Milliner Jennifer Levet discusses dressing Disney characters and making hats for opera and film
1. Have you always been interested in hats?
Not at first! I started out in costume and that led to millinery. I grew up going to sewing clubs and tagging along with my mum to quilting shops. I have always loved pattern and the difference between different qualities of fabric. I studied costume design at Wimbledon College of Art, which included a module with a theatrical milliner. I loved it and I carried on doing other millinery courses after graduation with people like Jane Smith to learn more. It’s addictive, learning all the different skills involved, like blocking felt and strip straw.
2. So did you go straight into millinery after leaving college?
No – I wanted to practise and study all the skills involved properly, and part of my heart was in costume, so I did lots of courses and lots of dressing all over London, for places like the Royal Opera House, the National Theatre and English National Opera. I also spent 14 months working on a Disney cruise ship, looking after the wardrobe for the cast for the on-board theatre and of course one or two Disney characters! The cruises started in Florida and went round the Bahamas and Caribbean. That was a very different world! But these experiences have helped me to do other work better, such as where I’ve been working over the past year, making hats for Welsh National Opera. I understand that how the hats and costumes are worn and needed during the show affects how they are made and how durable and comfortable they are. You also understand more about the individual.
3. What sort of people buy your hats?
I sell through Makerhood and Etsy, but most of my hats are commissions. The work varies – from bridal and casual wear to period millinery. I do quite a bit of freelance theatrical work still: I recently made one for a famous waxworks museum (the display hasn’t opened yet!) and for a workshop at the London Transport Museum. I also help a few other milliners, including Jane Smith. I have helped her make hats for a coronation, Tudor berets for Shakespeare’s Globe and1850s felt toppers for a Charles Dickens movie.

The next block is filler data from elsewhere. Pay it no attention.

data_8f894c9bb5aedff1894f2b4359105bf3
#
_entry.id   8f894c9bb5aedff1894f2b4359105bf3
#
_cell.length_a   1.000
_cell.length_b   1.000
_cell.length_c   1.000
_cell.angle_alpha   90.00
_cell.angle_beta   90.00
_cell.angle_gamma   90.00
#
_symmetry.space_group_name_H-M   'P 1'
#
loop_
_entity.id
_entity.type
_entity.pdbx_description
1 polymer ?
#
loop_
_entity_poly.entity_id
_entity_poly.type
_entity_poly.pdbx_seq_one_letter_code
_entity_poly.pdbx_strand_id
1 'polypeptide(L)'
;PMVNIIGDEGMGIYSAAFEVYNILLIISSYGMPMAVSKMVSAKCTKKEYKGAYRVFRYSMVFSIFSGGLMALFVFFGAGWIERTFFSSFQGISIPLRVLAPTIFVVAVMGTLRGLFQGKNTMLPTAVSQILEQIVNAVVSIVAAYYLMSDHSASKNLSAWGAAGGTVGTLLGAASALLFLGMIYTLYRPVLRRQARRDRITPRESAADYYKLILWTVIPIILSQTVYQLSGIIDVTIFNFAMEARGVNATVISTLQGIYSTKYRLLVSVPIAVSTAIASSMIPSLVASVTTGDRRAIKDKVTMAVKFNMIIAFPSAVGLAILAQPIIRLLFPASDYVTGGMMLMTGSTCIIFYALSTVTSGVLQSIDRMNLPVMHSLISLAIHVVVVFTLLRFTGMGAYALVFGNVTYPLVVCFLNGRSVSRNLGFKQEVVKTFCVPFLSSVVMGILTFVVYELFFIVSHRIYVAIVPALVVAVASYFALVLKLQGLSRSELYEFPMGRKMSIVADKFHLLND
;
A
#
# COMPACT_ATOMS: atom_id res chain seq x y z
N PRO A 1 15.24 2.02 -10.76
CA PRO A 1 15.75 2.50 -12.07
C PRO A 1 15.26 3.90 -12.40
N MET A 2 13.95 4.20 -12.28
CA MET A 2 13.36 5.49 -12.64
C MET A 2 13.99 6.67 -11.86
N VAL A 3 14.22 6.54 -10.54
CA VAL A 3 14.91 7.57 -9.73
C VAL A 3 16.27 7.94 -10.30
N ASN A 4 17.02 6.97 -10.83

I really love designing casual wear hats that the everyday person can afford, though – I would love to bring affordable, stylish hats back to the everyday person worrying about the pennies in their pocket.
4. What is it about hat making that appeals to you?
I think it’s a fascinating set of skills – working with different materials such as straw, felt and fabric. It’s also an enjoyable intellectual exercise – especially flat patterning [working out how a flat pattern will form a three-dimensional shape when sewn together]. But I still have to remember the rules about how it looks on the head when it’s finished! I can get lost in the jigsaw, designing a flat pattern or how the pieces work together, but at the end of the day it has to be a hat that is stylish and comfortable that someone wants to wear.
5. What are your favourite materials to work with?
I do a lot of felt hats. It’s a very rewarding material to work with. I’ll start with a felt hood that is already made into a cone shape and then steam it for a long time until it suddenly becomes more pliable so I can pull it into shape over a hat block in a crown or brim shape. I either use a wooden block or I carve my own polystyrene blocks, which is a lovely skill in itself – though it’s very messy, as those bits of white polystyrene get everywhere! I also love working with tweeds and interesting patterned fabric. It’s a good excuse to go to quilt shows with my mum and look at interesting fabrics that could be quite versatile, but ultimately produce a lovely finish. I use lots of vintage shades and deep colours but I do have a yellow houndstooth button hat for sale at the moment.
6. Why did you join Makerhood?
I heard about Makerhood through Handpicked Brixton on Facebook, and thought it was right up my street. I like to support local traders who have spent time training in skills and love the idea of connecting them to the community around them. The product photography workshop that you ran was really useful.
7. Finally, what’s your favourite bit of Brixton?
Brixton is the first place I’ve lived where there are three haberdasheries within walking distance of my home! There’s Simply Fabrics on Atlantic Road, Atlantic Silk Fabrics on Electric Avenue, and Morleys. I didn’t find out about the haberdashery section in Morleys for ages – it is very handy. I wouldn’t be surprised if you found me at the Ritzy later in the week either, and I’ve also been in Duck Egg Café twice this week..